Putting a fizz into your trip

September 19, 2014

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Like the bubbles of champagne? You’ll love the champagne region of France!

Back in the Roman era, the region was known as Campania (Land of Plains) & it’s not difficult to see where it gets that name from, a vast agricultural area with stunning scenery and long standing French pride. Did you know that only produce grown in designated area and adhering to very strict aging and bottling standards can be called champagne?

With two main areas within the region to visit (& taste!), heading to this region can add sparkle to any weekend break away. If you’re looking for a weekend of tasting, head just south of Reims to Épernay. You can add some fizz to your trip, winding through the vineyards from one village to the next and experiencing the Champagne Route for yourselves.

Top tip 1: Don’t just head for the well-know brand champagne houses, but make sure you stop off at several of 5000 small scale vignerons along the way. Many carry traditions from generations and are still a family run operation today, welcoming visitors from all over the world.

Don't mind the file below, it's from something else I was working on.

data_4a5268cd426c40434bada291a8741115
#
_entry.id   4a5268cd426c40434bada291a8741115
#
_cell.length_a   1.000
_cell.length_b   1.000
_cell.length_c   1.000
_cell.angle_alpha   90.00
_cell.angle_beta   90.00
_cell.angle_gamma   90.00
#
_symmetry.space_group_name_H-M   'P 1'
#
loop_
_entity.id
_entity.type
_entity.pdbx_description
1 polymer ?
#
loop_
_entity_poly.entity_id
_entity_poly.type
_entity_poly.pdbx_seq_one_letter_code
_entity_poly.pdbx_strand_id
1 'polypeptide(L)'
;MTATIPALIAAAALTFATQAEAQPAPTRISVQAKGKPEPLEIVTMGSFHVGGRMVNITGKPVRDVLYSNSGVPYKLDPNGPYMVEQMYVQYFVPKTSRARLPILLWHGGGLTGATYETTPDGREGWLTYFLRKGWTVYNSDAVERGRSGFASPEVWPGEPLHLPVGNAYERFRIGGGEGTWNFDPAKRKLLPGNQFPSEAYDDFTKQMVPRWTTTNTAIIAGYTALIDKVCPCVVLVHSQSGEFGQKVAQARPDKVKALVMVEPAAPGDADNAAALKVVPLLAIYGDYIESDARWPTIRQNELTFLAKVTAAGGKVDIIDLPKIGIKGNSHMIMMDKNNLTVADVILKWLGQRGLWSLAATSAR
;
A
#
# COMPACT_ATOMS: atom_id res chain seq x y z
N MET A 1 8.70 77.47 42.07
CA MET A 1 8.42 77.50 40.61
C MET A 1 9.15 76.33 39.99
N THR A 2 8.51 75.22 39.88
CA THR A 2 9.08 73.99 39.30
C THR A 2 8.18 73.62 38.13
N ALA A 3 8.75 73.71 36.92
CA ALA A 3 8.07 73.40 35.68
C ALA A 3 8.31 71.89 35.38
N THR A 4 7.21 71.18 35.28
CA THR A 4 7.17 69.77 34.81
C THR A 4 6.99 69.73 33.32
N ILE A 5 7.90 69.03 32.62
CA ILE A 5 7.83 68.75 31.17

Top tip 2: It’s not all about the bubbles – make sure you allow sufficient time in your itinerary to absorb the stunning scenery that will surround you. From forests and river-side trails, to the history held in the cities. The grand, gothic architecture of the cathedral in Reims is a recommended stop-off point.

Top tip 3: Looking to find out more about one of the champagnes that you’re familiar with? The famous house of Moët & Chandon can be found in Épernay. Dating back to 1743, the house welcomes you to visit its cellars and extensive estate of vineyards – the cellars span 28km & are the largest in the region.

Top tip 4: Head to Baulne en Brie, in the Marne Valley – one of the oldest villages in the region. There’s plenty of history here – step into the Church of Saint Bartholomew to find out what’s so special about its ceiling.

Top tip 5: Find out more about just what it takes to produce champagne with a tour at Musée de la Vigne et du Vin. Coming straight from the horse’s mouth (a family making champagn since 1872), this museum boasts a fantastic and imagination inspiring collection of champagne-making equipment – you can even catch sight of the impressive 1630 grape press, made from solid oak-beam and weight a huge 16 tonnes!

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